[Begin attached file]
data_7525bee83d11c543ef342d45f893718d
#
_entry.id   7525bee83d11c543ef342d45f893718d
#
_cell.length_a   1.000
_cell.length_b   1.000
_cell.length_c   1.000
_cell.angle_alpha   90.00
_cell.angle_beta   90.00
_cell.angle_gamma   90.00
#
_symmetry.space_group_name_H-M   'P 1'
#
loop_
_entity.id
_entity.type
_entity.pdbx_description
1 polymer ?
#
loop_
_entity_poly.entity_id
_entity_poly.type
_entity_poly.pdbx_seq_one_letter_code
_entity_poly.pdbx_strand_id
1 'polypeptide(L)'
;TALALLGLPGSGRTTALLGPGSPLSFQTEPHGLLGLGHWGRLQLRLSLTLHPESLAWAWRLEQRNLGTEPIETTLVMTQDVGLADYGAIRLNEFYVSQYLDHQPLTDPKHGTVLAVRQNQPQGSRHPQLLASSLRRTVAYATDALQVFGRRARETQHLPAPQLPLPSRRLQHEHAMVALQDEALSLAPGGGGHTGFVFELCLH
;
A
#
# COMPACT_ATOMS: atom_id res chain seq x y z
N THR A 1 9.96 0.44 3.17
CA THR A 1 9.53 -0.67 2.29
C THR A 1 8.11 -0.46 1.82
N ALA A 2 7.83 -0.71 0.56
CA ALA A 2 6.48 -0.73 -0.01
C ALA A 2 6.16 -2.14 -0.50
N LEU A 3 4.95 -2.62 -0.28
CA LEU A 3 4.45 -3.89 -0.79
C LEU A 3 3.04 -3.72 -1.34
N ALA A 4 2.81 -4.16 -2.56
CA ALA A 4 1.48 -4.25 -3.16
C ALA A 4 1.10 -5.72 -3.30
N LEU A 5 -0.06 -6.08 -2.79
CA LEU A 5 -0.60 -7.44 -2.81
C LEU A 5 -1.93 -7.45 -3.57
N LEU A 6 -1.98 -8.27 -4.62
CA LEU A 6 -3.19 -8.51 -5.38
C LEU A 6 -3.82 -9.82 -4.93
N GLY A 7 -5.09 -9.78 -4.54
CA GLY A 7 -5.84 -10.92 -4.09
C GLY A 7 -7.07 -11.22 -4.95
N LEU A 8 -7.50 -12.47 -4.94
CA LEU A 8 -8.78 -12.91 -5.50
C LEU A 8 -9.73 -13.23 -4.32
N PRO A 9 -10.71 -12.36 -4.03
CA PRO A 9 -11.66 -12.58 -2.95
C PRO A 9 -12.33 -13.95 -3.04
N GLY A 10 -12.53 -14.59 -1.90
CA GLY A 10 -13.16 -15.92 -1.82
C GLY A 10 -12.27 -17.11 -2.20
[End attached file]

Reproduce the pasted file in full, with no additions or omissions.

data_7525bee83d11c543ef342d45f893718d
#
_entry.id   7525bee83d11c543ef342d45f893718d
#
_cell.length_a   1.000
_cell.length_b   1.000
_cell.length_c   1.000
_cell.angle_alpha   90.00
_cell.angle_beta   90.00
_cell.angle_gamma   90.00
#
_symmetry.space_group_name_H-M   'P 1'
#
loop_
_entity.id
_entity.type
_entity.pdbx_description
1 polymer ?
#
loop_
_entity_poly.entity_id
_entity_poly.type
_entity_poly.pdbx_seq_one_letter_code
_entity_poly.pdbx_strand_id
1 'polypeptide(L)'
;TALALLGLPGSGRTTALLGPGSPLSFQTEPHGLLGLGHWGRLQLRLSLTLHPESLAWAWRLEQRNLGTEPIETTLVMTQDVGLADYGAIRLNEFYVSQYLDHQPLTDPKHGTVLAVRQNQPQGSRHPQLLASSLRRTVAYATDALQVFGRRARETQHLPAPQLPLPSRRLQHEHAMVALQDEALSLAPGGGGHTGFVFELCLH
;
A
#
# COMPACT_ATOMS: atom_id res chain seq x y z
N THR A 1 9.96 0.44 3.17
CA THR A 1 9.53 -0.67 2.29
C THR A 1 8.11 -0.46 1.82
N ALA A 2 7.83 -0.71 0.56
CA ALA A 2 6.48 -0.73 -0.01
C ALA A 2 6.16 -2.14 -0.50
N LEU A 3 4.95 -2.62 -0.28
CA LEU A 3 4.45 -3.89 -0.79
C LEU A 3 3.04 -3.72 -1.34
N ALA A 4 2.81 -4.16 -2.56
CA ALA A 4 1.48 -4.25 -3.16
C ALA A 4 1.10 -5.72 -3.30
N LEU A 5 -0.06 -6.08 -2.79
CA LEU A 5 -0.60 -7.44 -2.81
C LEU A 5 -1.93 -7.45 -3.57
N LEU A 6 -1.98 -8.27 -4.62
CA LEU A 6 -3.19 -8.51 -5.38
C LEU A 6 -3.82 -9.82 -4.93
N GLY A 7 -5.09 -9.78 -4.54
CA GLY A 7 -5.84 -10.92 -4.09
C GLY A 7 -7.07 -11.22 -4.95
N LEU A 8 -7.50 -12.47 -4.94
CA LEU A 8 -8.78 -12.91 -5.50
C LEU A 8 -9.73 -13.23 -4.32
N PRO A 9 -10.71 -12.36 -4.03
CA PRO A 9 -11.66 -12.58 -2.95
C PRO A 9 -12.33 -13.95 -3.04
N GLY A 10 -12.53 -14.59 -1.90
CA GLY A 10 -13.16 -15.92 -1.82
C GLY A 10 -12.27 -17.11 -2.20